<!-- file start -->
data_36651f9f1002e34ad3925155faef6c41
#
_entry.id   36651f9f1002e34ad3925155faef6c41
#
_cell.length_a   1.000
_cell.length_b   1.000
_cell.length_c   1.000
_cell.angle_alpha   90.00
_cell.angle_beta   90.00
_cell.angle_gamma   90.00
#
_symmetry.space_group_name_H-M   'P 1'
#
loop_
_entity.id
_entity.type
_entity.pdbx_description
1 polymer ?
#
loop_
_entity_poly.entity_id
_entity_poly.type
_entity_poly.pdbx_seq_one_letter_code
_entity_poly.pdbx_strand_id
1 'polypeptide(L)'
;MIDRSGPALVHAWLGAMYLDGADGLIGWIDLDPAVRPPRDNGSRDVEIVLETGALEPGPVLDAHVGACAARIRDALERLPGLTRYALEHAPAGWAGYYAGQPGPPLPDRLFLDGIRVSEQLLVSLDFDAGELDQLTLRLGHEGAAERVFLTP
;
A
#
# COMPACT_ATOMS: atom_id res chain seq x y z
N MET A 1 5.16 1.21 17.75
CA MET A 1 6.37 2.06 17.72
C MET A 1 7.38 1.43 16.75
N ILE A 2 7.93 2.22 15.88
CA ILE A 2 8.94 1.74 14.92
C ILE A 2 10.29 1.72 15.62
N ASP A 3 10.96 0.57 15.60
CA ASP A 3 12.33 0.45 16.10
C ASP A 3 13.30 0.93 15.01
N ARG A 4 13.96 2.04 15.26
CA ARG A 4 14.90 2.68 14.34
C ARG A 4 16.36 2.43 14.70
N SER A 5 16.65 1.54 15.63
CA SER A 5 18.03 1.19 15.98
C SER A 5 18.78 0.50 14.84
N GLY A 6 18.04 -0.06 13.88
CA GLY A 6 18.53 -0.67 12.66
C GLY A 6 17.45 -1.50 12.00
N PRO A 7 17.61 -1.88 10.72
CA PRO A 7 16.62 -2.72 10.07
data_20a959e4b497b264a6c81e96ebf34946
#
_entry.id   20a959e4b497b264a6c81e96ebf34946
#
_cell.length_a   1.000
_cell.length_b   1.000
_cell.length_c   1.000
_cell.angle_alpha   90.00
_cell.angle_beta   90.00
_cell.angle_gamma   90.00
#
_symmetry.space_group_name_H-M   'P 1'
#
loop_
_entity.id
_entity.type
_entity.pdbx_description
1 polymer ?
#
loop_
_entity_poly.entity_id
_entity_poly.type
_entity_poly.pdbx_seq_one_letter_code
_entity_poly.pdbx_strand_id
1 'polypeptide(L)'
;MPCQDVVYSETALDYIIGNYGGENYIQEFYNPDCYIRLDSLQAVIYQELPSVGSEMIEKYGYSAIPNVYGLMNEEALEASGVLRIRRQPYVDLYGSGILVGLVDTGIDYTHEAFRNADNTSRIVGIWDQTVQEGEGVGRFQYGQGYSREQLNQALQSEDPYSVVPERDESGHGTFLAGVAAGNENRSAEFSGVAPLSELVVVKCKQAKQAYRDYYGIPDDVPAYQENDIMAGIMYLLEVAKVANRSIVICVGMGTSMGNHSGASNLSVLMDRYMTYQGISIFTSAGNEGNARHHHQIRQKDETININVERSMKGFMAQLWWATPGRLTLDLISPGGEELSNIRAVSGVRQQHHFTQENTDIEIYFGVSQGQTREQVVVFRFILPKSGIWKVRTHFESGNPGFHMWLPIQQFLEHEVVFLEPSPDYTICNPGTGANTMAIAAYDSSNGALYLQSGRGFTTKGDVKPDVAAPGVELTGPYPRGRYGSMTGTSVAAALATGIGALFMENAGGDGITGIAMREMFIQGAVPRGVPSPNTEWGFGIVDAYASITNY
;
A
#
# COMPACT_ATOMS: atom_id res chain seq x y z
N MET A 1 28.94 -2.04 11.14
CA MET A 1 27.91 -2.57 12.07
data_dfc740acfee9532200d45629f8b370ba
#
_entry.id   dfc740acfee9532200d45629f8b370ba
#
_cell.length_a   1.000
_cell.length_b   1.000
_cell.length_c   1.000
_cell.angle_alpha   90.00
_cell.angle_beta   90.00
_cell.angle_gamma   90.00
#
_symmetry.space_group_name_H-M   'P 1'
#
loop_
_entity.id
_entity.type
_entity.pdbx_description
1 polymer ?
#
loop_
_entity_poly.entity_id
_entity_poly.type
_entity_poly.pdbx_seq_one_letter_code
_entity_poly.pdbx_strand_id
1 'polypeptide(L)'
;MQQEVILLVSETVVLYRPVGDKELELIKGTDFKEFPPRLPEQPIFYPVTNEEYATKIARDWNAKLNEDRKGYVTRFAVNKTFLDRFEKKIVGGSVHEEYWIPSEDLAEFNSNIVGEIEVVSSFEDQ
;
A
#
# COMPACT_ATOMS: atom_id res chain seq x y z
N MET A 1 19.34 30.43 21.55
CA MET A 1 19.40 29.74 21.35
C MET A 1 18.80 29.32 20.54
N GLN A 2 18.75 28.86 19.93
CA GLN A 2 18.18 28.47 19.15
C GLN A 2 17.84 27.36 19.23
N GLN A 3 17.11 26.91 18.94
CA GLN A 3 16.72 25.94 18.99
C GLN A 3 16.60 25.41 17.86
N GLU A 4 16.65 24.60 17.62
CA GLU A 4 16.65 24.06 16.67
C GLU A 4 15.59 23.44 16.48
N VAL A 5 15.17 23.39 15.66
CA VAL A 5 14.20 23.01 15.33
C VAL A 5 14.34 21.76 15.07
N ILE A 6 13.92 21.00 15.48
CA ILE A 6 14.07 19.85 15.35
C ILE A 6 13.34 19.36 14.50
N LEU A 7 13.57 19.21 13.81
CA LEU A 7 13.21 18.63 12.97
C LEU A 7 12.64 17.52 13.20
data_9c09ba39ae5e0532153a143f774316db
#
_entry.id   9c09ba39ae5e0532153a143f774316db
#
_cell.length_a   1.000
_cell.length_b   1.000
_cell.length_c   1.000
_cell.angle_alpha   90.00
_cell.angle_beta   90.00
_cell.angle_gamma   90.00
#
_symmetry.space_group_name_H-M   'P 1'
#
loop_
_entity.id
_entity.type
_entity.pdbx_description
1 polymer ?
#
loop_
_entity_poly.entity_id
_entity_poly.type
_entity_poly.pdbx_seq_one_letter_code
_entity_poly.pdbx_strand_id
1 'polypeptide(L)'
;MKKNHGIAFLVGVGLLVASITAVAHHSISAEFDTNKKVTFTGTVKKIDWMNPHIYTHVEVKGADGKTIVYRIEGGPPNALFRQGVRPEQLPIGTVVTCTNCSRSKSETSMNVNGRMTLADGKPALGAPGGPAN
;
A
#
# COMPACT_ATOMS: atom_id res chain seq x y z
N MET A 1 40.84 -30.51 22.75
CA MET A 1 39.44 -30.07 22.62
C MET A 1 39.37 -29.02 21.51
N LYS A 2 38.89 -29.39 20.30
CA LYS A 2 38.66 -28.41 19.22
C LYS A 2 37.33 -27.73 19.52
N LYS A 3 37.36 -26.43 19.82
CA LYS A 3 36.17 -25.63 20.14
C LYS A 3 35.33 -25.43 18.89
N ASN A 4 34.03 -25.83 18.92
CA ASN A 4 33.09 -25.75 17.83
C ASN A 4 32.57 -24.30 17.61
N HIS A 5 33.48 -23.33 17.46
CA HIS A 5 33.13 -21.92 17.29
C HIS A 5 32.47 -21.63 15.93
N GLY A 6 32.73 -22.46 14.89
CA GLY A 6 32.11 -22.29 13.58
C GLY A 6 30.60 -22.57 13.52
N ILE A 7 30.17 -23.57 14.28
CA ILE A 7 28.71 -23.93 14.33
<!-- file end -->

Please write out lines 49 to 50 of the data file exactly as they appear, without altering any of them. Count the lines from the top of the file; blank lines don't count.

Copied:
N PRO A 7 17.61 -1.88 10.72
CA PRO A 7 16.62 -2.72 10.07